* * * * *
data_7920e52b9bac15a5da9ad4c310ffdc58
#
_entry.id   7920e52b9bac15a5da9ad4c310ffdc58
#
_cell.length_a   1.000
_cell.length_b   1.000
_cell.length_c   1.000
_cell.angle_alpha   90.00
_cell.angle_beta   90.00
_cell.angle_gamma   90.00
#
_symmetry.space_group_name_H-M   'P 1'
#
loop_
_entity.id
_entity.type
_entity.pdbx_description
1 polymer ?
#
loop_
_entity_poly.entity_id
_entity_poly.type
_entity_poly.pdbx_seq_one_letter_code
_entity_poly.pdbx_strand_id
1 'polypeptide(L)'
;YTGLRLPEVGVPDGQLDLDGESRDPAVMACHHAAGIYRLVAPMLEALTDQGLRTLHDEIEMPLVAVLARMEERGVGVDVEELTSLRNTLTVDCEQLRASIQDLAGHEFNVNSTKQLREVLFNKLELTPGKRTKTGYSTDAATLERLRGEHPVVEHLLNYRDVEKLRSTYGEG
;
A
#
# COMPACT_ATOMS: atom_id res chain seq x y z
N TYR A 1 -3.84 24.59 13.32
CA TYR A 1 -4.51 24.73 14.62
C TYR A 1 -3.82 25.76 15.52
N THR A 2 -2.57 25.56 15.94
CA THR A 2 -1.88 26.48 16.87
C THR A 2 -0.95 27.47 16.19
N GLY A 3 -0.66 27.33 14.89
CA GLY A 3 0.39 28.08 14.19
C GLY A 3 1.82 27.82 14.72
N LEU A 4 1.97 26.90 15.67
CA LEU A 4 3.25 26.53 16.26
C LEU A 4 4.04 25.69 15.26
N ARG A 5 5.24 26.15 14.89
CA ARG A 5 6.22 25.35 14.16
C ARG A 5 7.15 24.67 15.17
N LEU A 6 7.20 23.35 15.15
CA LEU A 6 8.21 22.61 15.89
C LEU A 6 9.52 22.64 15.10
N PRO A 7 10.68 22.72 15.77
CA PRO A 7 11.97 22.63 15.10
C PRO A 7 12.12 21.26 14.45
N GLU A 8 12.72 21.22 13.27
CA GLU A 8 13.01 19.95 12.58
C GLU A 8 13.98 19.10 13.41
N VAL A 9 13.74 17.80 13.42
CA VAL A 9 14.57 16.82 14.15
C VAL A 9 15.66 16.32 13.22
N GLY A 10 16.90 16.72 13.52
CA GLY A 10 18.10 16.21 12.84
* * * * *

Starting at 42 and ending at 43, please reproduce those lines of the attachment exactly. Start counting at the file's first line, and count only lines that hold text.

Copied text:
C LEU A 4 4.04 25.69 15.26
N ARG A 5 5.24 26.15 14.89